The Pacific Northwest is littered with the remnants of massive trees that were cut down decades ago, many harvested over a century back. It’s not unusual to see two eyes looking back at you from these ancient stumps.
No, they’re not haunted or possessed. Those two cavities represent the footholds cut into the base of the tree in order for the lumberjack to access the point at which he wants to make his cut. Often there will be holes cut on either side of the tree, particularly if it’s a large specimen. A pair of ‘jacks would work in tandem on a larger tree using a two-man saw to bring it down.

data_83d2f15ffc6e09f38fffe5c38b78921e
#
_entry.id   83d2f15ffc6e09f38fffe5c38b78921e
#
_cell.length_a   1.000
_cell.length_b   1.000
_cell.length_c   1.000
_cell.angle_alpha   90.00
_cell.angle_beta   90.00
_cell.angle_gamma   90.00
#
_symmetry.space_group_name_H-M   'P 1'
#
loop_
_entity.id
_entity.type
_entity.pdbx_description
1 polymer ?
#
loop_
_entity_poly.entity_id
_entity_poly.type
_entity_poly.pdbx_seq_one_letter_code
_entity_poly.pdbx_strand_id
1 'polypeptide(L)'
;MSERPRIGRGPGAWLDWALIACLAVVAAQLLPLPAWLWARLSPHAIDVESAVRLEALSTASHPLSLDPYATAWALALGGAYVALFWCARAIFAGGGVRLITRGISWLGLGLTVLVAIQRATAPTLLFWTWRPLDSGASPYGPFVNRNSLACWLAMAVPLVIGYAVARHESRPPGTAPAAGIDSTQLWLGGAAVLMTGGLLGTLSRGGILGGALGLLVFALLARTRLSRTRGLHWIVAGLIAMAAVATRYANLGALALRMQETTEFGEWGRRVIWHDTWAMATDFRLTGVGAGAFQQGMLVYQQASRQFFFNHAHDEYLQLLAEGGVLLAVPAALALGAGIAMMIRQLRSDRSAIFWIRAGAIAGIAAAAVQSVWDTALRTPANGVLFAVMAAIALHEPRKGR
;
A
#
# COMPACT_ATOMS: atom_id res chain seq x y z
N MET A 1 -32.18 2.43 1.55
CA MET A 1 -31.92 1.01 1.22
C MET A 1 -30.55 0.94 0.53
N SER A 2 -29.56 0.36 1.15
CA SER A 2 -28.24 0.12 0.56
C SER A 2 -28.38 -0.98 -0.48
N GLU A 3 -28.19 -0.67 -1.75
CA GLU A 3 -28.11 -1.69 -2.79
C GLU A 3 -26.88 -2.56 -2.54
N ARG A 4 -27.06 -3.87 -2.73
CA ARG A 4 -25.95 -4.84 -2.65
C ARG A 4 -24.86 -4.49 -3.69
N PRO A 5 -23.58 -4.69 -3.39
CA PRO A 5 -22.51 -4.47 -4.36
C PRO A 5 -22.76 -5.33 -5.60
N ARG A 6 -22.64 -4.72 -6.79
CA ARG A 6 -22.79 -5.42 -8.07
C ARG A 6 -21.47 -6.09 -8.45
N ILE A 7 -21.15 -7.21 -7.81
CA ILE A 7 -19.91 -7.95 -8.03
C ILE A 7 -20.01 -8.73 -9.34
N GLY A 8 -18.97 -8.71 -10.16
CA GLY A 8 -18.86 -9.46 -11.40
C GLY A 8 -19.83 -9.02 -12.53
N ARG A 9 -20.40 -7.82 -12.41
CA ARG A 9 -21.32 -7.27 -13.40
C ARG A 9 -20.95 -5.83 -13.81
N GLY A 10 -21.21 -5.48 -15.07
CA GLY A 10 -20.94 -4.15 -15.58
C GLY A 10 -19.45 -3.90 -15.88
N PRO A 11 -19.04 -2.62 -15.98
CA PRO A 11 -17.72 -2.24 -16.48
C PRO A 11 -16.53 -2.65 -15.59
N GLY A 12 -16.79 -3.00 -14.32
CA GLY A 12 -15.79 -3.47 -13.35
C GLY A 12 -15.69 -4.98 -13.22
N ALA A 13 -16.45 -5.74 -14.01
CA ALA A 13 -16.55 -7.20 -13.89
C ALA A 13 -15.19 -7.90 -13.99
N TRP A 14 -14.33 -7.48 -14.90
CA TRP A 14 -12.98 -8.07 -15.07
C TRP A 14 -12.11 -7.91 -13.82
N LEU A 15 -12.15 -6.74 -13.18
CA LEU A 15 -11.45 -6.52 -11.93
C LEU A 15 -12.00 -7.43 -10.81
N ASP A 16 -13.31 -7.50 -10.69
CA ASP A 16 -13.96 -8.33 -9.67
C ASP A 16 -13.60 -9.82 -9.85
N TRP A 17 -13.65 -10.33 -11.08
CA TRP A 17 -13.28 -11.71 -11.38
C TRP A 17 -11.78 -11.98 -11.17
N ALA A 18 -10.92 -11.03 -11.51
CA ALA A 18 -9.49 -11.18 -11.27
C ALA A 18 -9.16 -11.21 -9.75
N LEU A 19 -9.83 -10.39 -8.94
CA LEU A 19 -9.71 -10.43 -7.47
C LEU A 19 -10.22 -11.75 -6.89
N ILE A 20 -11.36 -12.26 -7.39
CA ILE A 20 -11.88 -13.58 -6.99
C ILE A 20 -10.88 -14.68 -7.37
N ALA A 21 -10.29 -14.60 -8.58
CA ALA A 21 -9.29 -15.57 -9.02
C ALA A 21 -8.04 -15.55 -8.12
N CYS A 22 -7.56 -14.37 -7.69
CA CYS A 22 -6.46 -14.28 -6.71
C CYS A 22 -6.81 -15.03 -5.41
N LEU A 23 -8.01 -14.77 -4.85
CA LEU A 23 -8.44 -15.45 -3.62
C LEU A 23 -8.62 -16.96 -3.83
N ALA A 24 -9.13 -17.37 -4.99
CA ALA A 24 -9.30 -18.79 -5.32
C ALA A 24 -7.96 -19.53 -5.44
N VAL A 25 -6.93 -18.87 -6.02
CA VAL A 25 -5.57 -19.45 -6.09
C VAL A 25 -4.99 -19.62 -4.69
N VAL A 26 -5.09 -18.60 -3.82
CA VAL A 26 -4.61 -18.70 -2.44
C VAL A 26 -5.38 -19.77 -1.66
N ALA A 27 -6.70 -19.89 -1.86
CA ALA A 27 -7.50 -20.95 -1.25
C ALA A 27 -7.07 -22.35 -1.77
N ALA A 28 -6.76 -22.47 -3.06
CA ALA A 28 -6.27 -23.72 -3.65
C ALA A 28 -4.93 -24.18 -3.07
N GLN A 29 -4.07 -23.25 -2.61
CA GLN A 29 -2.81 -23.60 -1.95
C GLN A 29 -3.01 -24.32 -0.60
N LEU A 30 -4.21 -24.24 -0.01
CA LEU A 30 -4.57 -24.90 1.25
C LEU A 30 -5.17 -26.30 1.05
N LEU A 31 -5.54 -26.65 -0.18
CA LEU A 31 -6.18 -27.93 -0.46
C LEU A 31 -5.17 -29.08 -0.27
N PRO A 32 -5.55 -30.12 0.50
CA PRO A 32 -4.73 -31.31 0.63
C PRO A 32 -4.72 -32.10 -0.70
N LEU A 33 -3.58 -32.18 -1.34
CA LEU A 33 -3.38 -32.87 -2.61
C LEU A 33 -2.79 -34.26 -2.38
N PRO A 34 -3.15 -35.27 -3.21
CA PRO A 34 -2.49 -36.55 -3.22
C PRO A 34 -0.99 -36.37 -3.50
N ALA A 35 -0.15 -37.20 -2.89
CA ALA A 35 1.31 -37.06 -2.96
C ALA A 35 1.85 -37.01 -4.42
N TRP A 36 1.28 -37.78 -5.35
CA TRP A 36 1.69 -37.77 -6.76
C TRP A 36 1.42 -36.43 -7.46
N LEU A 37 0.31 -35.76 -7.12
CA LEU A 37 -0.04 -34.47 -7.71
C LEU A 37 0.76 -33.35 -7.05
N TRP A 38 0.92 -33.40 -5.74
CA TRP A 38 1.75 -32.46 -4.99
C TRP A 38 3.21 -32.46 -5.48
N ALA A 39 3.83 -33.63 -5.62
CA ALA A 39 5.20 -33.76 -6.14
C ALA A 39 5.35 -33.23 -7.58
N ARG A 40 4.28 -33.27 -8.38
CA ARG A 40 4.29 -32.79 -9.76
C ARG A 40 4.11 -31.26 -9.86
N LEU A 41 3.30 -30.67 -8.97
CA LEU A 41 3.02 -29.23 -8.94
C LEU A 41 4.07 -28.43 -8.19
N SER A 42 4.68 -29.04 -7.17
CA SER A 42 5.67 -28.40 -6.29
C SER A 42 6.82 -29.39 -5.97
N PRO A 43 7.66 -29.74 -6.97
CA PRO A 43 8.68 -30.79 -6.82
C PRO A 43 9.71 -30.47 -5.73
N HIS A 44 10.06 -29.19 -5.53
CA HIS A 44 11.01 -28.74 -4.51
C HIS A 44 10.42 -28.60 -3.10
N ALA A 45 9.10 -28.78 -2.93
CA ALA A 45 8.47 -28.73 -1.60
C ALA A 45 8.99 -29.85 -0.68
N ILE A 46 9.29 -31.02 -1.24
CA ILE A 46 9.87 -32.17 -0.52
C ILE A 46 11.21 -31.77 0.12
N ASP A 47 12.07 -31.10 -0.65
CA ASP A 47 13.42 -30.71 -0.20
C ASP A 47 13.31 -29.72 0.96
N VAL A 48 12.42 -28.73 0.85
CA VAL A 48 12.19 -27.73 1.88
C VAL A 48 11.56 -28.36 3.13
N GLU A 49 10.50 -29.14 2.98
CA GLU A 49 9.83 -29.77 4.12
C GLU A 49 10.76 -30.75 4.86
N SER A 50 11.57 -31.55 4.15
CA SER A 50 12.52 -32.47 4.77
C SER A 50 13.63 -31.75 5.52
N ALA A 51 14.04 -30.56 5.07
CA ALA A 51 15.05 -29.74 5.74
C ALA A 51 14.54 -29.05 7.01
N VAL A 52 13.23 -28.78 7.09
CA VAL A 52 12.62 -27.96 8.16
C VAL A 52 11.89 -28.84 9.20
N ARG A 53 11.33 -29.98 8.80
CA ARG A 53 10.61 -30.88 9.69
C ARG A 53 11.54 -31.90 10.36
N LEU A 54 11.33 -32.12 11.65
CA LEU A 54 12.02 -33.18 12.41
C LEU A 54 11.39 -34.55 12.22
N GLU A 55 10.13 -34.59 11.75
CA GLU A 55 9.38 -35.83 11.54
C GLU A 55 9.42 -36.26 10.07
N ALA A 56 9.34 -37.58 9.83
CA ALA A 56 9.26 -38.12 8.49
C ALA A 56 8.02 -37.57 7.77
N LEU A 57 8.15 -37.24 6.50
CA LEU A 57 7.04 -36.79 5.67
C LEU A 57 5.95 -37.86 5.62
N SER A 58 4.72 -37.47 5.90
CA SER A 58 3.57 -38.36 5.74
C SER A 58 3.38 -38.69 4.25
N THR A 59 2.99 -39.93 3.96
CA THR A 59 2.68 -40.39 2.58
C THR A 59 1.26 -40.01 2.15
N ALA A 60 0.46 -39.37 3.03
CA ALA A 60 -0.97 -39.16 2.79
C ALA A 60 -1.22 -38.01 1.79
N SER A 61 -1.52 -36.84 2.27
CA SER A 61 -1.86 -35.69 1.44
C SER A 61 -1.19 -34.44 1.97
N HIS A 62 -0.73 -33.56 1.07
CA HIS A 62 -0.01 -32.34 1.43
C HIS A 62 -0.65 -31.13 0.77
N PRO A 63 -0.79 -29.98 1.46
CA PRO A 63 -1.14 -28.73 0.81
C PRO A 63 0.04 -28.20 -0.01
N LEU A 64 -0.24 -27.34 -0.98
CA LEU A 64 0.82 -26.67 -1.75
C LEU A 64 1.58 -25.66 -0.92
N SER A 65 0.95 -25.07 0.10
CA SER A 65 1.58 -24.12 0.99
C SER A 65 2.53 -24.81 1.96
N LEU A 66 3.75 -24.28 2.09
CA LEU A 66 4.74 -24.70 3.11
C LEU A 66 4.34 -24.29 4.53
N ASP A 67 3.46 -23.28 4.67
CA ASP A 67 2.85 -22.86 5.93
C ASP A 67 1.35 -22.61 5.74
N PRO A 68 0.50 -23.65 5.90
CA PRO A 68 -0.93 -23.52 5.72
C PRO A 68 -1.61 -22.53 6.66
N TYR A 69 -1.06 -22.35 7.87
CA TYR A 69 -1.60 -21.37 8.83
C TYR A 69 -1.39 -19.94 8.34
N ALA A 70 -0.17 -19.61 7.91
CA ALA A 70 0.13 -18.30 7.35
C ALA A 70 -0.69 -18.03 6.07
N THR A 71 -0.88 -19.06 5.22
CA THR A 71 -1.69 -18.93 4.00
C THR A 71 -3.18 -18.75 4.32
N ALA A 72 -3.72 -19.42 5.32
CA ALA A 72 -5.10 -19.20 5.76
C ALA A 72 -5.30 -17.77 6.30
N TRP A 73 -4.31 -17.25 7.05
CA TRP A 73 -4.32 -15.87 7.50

Lumberjacking is still a viable career choice in places like Washington State where logging has been part of the history for over 150 years. In 1879 the state produced 160 million board feet of lumber.